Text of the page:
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The Power of Love

Children are natural born scientists. They observe, they listen and then they manipulate their environment to see what happens. They are conscious of their surroundings from the minute they are born and they react to every stimulus they encounter.
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Children are natural born scientists. They observe, they listen and then they manipulate their environment to see what happens. They are conscious of their surroundings from the minute they are born and they react to every stimulus they encounter. It's often hard to tell how they are experiencing the world before they develop language. We have to guess at how they are making sense of their daily lives but everything that they experience is being examined and filed away somewhere in their psyches.

As they grow we are given more clues. They cry when they're uncomfortable, in need or frustrated, they're quiet and observant when they're content. Their only way to communicate before they can speak is through their behavior and it's up to us to interpret their physical and emotional states. Our response frames their world and gives them a sense of what life has to offer. We, as their parents have a choice in how we respond to them but how often do we truly pay attention to what they are observing and learning from us?

We are surrounded by negativity in our culture right now. We are all experiencing the consequences of hatred and intolerance through the violence that we are witnessing everyday. Many of us are losing loved ones as a result of this hatred. And our children are watching and learning. They are learning that the only response to hurt or disagreement is to fight back. They are learning that the world is a dangerous place. They are learning to be frightened of one another, especially if someone is different or unfamiliar. They are watching our responses and listening to our words. What are we doing and saying when we experience the intolerance around us?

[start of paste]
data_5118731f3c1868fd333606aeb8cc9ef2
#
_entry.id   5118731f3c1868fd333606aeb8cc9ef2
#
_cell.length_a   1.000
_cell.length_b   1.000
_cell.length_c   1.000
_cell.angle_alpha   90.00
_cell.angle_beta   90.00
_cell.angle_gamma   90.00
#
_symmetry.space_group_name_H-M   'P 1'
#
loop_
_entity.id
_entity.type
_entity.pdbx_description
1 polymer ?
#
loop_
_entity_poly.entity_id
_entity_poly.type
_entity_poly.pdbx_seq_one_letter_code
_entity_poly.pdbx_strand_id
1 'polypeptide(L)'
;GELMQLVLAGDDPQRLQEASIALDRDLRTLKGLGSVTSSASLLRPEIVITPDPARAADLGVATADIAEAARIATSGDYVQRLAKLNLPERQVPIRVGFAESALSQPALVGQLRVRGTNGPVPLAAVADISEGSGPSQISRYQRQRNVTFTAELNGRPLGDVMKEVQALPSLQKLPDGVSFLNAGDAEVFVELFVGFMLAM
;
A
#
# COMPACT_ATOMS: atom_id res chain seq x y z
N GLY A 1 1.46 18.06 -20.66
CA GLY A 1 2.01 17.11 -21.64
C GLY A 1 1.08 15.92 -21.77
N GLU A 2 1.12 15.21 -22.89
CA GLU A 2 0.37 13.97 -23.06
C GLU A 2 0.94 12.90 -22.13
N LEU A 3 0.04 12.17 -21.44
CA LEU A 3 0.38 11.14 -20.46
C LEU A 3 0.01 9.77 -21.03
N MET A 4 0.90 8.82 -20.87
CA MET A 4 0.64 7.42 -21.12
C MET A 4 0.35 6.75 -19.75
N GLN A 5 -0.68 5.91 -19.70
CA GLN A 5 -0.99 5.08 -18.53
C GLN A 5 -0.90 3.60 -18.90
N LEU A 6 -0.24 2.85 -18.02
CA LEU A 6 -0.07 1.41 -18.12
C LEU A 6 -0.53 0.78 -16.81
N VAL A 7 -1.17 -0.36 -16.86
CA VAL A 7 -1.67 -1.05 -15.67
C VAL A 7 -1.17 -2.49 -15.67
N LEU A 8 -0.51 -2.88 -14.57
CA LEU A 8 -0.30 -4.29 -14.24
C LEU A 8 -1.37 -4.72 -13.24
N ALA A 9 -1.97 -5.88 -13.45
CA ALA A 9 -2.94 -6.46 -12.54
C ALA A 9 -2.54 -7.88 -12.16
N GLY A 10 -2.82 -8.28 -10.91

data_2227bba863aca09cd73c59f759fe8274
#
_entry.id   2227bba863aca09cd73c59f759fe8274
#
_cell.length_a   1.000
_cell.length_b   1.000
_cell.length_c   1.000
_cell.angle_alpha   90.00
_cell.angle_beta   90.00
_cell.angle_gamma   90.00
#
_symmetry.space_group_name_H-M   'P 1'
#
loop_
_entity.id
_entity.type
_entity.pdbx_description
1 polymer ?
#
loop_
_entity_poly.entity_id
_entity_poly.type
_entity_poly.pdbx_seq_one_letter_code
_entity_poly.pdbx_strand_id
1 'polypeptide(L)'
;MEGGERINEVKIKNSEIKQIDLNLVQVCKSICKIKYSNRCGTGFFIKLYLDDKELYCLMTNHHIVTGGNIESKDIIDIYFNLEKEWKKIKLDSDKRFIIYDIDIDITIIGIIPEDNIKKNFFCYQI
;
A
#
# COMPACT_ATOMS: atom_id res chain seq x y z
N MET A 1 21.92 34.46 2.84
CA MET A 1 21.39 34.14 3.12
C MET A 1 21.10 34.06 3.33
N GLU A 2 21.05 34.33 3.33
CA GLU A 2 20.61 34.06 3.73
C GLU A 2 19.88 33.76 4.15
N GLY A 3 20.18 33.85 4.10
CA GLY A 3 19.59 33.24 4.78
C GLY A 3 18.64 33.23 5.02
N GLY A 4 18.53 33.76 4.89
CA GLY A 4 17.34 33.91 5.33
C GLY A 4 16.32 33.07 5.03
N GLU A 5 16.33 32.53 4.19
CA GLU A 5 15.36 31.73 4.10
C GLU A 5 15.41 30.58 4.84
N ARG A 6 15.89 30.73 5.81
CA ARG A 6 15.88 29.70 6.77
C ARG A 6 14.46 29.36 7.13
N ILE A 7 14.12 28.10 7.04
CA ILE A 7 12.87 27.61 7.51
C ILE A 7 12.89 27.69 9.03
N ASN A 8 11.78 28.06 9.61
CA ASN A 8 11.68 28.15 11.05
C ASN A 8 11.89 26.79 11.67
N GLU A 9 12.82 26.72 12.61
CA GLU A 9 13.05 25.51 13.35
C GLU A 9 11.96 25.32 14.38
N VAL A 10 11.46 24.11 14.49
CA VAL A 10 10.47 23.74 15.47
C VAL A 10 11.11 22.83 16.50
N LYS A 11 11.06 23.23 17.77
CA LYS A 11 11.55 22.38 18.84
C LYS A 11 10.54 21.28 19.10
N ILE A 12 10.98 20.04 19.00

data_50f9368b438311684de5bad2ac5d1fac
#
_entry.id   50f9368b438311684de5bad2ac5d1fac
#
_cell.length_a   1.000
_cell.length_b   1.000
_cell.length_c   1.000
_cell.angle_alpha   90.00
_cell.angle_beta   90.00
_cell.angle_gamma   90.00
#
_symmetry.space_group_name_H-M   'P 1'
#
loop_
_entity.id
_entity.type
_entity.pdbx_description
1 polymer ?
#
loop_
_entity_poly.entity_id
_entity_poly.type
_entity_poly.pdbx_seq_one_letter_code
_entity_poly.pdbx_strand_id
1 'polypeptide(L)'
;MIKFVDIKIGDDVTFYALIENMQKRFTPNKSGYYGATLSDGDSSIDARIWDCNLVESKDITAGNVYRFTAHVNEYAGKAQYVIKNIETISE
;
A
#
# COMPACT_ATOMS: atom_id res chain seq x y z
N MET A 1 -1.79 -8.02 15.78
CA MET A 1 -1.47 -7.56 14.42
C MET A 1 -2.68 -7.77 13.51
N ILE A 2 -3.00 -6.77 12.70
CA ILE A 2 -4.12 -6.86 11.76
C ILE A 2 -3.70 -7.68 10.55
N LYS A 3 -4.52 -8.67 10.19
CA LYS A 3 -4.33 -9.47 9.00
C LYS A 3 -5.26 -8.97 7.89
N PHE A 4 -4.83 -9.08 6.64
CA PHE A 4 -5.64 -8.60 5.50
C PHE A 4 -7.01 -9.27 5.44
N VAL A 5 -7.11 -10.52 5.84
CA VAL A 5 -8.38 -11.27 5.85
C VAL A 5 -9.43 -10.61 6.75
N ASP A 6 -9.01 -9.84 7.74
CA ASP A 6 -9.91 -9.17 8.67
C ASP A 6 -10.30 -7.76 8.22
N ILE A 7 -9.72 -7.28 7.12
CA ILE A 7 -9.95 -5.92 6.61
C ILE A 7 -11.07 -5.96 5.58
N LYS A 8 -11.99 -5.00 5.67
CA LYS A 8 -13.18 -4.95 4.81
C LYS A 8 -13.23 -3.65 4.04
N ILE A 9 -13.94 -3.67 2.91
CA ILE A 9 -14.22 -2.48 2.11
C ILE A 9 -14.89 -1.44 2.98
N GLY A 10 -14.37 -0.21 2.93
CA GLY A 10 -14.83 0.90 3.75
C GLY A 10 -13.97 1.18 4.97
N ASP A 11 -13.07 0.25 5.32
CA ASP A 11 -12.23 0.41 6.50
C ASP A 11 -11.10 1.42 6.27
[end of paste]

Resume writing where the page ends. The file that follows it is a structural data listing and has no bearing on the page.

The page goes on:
When our children cry or act out do we respond with love or blame? When we witness someone being victimized do they see us react with anger or compassion? Do we answer their cries with frustration and insist that their behavior change regardless of what they are trying to communicate to us or do we respond with love and compassion for what they are feeling?

I truly believe that being a parent is the hardest and most influential job we have. We are not only shaping an individual but an entire society. Most of us enter parenthood with little knowledge of parenting skills but lots of experience in how we've been treated as children and adults. Our reaction to our children is shaped by our experience in life. We often act without thinking especially when our lives are stressful. But what if we make an effort to respond with love and compassion before we enforce consequences? I'm not denying that we all need to be accountable, but what if we put more effort into understanding the motivation of others? Anger and acting out comes from hurt, it's a natural response. But sometimes it becomes so automatic that we lose sight of the hurt behind the anger. If we address the hurt will the anger subside, will the communication open up, would we be more conscious of how much we're hurting each other and continuing in this endless cycle? Can we change the world one child at a time?

Our power as parents is boundless. We are our children's first teachers. We are influencing them from the moment they are born. Are we instilling them with love or hatred, compassion or intolerance? If we become mindful of our interactions with our children maybe we can make a difference. It will take time and we may not live to see the results but we could be creating a better world for them and all those who follow.